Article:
Palm oil is a vegetable oil found in almost half of the household products in the US. It is derived from the African oil palm tree and used in cosmetics, cleaners, shampoos, toothpastes, and most importantly food. Recently, this boom in production and consumption has led to a media storm surrounding tropical deforestation. Globally, approximately 50 million tonnes of oil is produced annually and 80% of which is in most processed foods and cooking oil. Most of this palm oil is being grown in Indonesia and Malaysia, which now have some of the highest rates of deforestation in the world. The establishment of palm plantations is thought to bring economic prosperity to the indigenous people but too often we now see corporations reap the profits and leaving towns devastated.
Home to many rainforests, deforestation due to palm oil production has severe impacts on the biodiversity in the Indonesian and Malaysian ecosystems. This leads to increases in greenhouse gas emissions as carbon storage is greatly reduced. Another negative are the numerous animals rapidly losing their habitats and becoming endangered. One famous victim of palm oil is the Sumatran tiger who has lost over two thirds of its habitat due to palm oil plantations. This animal is on the point of extinction with only 400 tigers in the world remaining. Not only are we losing tigers, the UN estimates 1000-5000 orangutans are killed annually as well.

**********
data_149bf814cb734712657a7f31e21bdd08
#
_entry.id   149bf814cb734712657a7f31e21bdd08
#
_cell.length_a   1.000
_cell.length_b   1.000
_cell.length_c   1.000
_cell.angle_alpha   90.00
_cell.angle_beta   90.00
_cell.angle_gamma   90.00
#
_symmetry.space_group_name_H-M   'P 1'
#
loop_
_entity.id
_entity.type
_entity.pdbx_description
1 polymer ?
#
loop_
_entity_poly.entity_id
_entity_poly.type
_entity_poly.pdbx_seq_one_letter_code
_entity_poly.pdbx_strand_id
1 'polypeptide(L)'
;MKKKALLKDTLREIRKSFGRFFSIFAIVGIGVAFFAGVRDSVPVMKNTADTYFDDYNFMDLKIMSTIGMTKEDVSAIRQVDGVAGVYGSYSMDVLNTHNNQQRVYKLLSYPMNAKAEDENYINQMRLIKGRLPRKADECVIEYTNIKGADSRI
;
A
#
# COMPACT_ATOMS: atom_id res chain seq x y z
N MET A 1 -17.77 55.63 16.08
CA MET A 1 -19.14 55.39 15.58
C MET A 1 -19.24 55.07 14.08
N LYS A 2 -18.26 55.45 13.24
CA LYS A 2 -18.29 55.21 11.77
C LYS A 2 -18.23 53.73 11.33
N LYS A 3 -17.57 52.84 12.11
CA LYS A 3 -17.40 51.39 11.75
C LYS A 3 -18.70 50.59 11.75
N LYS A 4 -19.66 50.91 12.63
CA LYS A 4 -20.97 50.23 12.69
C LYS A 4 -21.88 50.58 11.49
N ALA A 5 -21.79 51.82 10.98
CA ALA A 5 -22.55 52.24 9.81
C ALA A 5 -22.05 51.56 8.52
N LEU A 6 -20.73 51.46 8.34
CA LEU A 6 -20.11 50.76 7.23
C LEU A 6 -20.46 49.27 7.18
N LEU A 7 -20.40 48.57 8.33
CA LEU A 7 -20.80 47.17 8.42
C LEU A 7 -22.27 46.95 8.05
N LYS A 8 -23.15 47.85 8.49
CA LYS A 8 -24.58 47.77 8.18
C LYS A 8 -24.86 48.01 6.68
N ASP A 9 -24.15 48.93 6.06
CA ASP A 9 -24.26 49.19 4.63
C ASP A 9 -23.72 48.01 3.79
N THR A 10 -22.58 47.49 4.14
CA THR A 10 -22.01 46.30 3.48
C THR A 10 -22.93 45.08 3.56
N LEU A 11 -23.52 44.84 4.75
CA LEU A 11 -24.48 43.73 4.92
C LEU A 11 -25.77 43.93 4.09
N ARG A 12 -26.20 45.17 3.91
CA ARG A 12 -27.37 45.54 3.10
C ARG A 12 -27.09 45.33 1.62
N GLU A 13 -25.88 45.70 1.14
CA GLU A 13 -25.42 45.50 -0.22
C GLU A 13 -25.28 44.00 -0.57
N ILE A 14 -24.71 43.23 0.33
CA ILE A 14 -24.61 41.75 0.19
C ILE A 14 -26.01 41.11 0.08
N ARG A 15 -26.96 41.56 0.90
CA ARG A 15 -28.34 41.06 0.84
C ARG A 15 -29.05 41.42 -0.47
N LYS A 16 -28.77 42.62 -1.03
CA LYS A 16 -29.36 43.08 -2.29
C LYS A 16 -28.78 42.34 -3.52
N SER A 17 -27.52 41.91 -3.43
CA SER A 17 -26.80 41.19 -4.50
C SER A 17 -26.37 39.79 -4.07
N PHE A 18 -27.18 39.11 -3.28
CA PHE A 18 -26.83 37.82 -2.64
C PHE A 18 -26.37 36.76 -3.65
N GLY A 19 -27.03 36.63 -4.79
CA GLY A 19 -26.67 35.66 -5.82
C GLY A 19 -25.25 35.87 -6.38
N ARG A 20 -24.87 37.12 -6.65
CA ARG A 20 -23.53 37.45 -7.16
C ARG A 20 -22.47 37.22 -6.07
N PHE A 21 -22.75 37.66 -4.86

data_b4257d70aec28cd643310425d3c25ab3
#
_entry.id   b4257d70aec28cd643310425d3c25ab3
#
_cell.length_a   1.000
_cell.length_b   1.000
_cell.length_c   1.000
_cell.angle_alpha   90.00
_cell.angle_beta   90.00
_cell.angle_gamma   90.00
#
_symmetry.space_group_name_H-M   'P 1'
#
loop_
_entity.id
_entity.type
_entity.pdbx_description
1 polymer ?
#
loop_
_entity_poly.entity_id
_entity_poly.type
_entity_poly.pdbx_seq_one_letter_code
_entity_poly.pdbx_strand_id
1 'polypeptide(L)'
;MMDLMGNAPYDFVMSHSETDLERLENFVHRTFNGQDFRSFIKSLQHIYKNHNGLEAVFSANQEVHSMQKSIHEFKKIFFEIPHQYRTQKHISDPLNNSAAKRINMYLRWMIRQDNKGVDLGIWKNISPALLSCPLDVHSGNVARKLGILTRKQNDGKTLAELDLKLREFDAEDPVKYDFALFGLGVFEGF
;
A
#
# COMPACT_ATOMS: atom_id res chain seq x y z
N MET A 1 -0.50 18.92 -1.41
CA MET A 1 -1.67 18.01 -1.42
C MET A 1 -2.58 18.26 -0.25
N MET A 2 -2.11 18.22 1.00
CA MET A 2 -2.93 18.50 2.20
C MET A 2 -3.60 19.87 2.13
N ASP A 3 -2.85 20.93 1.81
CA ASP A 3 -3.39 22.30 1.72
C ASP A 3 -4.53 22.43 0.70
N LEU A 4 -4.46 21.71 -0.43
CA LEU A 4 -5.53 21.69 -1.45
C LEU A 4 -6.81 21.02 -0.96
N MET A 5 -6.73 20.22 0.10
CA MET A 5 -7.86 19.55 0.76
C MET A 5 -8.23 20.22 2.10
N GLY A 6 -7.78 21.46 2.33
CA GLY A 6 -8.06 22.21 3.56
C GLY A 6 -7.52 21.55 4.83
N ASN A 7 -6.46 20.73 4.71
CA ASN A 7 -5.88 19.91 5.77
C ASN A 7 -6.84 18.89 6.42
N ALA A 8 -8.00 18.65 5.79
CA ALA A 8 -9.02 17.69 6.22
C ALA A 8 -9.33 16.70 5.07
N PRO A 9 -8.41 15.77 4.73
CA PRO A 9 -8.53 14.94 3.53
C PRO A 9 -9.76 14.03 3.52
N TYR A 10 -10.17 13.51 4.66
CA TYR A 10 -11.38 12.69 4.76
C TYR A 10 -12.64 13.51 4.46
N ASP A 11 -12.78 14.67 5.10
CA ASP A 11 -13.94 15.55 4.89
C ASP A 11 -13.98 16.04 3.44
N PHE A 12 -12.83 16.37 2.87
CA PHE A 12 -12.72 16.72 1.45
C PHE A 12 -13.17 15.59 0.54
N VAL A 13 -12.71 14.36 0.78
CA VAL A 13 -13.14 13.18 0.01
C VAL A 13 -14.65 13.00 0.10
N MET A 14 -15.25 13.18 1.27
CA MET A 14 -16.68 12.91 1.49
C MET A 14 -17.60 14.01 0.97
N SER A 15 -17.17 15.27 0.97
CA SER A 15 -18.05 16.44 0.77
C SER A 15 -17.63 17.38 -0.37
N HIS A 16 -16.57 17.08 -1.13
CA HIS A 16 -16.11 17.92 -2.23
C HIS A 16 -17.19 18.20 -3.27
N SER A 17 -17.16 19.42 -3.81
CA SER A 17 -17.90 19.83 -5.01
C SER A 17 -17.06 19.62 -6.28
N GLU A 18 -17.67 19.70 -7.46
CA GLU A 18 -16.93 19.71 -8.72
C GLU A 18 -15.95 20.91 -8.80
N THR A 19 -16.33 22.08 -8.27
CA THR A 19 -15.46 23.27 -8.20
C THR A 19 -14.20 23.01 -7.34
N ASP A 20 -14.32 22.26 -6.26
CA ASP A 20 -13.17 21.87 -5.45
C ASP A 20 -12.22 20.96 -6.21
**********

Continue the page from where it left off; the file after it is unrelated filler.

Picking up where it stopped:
So how do we stop this unsustainable practice and move to a more sustainable palm oil practice or alternative? A nonprofit organization called the Roundtable on Sustainable Palm Oil (RSPO) was formed in 2004 and aimed to unite the different stakeholders in the industry to implement standards for palm oil. It has developed a list of criteria, which must be complied with in order to receive the sustainable certification. However, many environmentalists do not think this does enough to prevent deforestation in Indonesia and Malaysia. Therefore alternatives to palm oil such as genetically engineered yeast have been introduced by scientists at the University of Bath. This proves to be a much more sustainable practice that utilizes food waste in order to produce an oily yeast that is very similar to palm oil. The researchers at the University were given a $4 million grant in order to improve the study and scale it up to an industrial level.